Solai Dam victims' families speak after Sh47 million compensation

Joseph Njane during an interview at his home in Solai, Nakuru County. Njane is one of the Solai Dam Victims. [Kipsang Joseph, Standard]

Victims of the Solai dam, which breached its banks six years ago, resulting in the death of 48 people, have disclosed the reasons behind their decision to reach an out-of-court settlement with the farm owners who were facing manslaughter charges.

Despite the haunting memories and ongoing effects of the events that occurred on May 9, 2018, the victims cited their longstanding positive relationships with the dam owners as a key factor in opting for an out-of-court resolution.

The locals' decision led to a Naivasha court acquitting the nine defendants last month, even though they had been placed on their defense and had presented their evidence.

In July 2018, the Director of Public Prosecutions (DPP) ordered the arrest and prosecution of Solai farm managers and high-ranking government officials. They faced various charges, including manslaughter, neglect of duty, and failure to prepare an environmental report.

In the case, Perry Manusukh, a director at Solai Farm, and eight others faced 48 counts of manslaughter and the failure to prepare an environmental impact assessment report. Others included Vinoj Jaya Kumar, Johnson Njuguna, Luka Kipyegen, Winnie Muthoni, Jacinta Were, Tomkin Odo Odhiambo, Willie Omondi, and Lynette Cheruiyot.

In April 2023, following the hearing, the Naivasha court ruled that the nine had a case to answer and subsequently placed them on their defence, with 36 witnesses testifying.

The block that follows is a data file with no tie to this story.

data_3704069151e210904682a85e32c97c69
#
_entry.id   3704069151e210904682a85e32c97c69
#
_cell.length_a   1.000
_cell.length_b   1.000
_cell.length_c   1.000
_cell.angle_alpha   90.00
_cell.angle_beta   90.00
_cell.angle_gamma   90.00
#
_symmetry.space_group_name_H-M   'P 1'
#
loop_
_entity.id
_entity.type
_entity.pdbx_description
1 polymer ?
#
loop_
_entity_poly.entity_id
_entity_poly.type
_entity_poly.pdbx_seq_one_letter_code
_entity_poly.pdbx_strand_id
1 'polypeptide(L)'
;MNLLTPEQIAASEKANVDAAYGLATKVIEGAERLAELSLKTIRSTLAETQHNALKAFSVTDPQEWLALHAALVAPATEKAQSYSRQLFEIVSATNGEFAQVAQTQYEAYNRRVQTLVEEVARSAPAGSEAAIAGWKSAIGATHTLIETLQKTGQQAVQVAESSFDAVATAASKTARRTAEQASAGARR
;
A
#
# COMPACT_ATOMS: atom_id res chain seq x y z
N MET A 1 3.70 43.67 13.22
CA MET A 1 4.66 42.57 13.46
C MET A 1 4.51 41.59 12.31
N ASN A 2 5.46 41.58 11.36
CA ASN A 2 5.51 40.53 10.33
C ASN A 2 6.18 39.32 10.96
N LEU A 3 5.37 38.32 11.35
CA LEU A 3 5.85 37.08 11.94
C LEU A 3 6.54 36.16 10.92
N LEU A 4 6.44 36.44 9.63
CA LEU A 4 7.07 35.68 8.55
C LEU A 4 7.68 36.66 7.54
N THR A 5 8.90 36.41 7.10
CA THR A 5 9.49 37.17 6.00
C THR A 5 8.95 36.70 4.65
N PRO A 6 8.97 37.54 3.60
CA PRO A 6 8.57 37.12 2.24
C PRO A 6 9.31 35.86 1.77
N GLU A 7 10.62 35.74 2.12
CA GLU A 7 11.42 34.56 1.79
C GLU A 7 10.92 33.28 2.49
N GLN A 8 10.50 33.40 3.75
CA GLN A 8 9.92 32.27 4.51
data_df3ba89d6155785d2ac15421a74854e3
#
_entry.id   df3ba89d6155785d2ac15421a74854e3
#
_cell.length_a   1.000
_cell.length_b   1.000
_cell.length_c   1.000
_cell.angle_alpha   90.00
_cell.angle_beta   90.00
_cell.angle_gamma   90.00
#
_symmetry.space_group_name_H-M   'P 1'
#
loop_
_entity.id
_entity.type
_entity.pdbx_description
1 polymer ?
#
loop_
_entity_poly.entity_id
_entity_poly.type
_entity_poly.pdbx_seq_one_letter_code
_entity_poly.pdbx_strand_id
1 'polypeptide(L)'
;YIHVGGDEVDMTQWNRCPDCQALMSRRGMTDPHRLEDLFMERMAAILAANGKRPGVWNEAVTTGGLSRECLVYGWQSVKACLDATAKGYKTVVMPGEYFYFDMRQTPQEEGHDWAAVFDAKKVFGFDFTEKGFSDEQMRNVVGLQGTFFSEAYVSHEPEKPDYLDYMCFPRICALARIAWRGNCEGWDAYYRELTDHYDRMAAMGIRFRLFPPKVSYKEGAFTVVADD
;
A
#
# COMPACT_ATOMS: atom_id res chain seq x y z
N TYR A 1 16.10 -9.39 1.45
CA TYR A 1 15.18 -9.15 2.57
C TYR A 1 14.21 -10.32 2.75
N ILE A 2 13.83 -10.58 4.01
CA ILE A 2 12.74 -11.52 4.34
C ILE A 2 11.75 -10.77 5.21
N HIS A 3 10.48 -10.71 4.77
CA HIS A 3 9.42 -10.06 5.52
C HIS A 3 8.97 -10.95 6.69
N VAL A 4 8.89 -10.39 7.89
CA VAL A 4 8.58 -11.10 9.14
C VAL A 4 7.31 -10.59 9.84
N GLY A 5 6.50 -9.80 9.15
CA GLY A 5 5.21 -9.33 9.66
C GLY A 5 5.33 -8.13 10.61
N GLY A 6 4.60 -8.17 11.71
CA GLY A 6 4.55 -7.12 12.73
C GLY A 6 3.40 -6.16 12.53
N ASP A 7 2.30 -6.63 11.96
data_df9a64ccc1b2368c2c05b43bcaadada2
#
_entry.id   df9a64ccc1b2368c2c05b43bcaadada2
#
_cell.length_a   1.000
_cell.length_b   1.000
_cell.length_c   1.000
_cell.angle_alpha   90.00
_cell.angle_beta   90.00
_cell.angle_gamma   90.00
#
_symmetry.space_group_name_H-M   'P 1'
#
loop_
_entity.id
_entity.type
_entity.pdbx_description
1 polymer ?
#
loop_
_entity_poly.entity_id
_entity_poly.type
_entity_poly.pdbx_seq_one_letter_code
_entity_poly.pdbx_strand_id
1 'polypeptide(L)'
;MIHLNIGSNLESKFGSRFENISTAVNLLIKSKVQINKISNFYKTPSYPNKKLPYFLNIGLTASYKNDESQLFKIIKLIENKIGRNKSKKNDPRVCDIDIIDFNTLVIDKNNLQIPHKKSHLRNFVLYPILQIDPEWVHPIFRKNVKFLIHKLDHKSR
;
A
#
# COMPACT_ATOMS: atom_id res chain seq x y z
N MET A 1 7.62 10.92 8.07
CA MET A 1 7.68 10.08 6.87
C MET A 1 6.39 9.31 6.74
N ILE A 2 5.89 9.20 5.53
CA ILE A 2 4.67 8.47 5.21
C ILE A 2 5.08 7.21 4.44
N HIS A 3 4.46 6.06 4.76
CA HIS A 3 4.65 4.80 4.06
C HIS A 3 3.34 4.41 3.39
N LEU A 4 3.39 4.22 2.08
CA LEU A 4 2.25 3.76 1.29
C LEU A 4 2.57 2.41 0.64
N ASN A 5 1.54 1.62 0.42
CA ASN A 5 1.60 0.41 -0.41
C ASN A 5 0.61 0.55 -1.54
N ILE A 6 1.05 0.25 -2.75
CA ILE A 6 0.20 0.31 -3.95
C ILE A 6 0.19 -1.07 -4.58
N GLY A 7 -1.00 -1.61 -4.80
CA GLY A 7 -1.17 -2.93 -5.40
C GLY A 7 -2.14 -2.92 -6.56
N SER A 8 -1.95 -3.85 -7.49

John Mwangi said their affectionate and long-standing relationship with the dam owners influenced their decision to withdraw the case. Mwangi said they were not coerced into agreeing to an out-of-court settlement.

He explained that, although he was the one who proposed the out-of-court settlement, the victims were not directly involved in the subsequent negotiations. "The out-of-court settlement came from us; we signed the agreement," he said.

According to Mwangi, the victims participated in the talks through their representatives. "When our lawyer came, he informed us that they had held talks and agreed on something. Together with the DPP, they told us they settled on Sh1.2 million for an adult and Sh800,000 for a child lost," Mwangi said.

He added that while they might have proposed at least Sh5 million for each life lost, no amount of money can truly compensate for a lost life. He said despite the Sh1.2 million being a modest sum, he had no choice but to accept it.

He said the greater amount will cater to his children's school fees and plans to start a small business for some of his children and also increase stock in his shop.

Mwangi, a retired teacher, described Manusukh as a generous man who has over the years helped needy families in Solai.

Joseph Njane, a resident of Solai, fought back tears as he cleared wild vegetation that covered his father’s grave. Njane, a victim of the Solai Patel dam, recounted the loss of his father. “We realised that even if they were to be jailed, they are a family, one of us, having lived with us for a long time. We agreed there was no need to see them jailed and wrote to the DPP to allow us to talk,” said Njane.

He said the court case had created a rift between them, adding that he was happy they could meet and talk. Compensation, to him, was nothing compared to the restored good relations between them and the farm owners. Njane confirmed they had received the money and stated that he would use part of the funds to rehabilitate the land.

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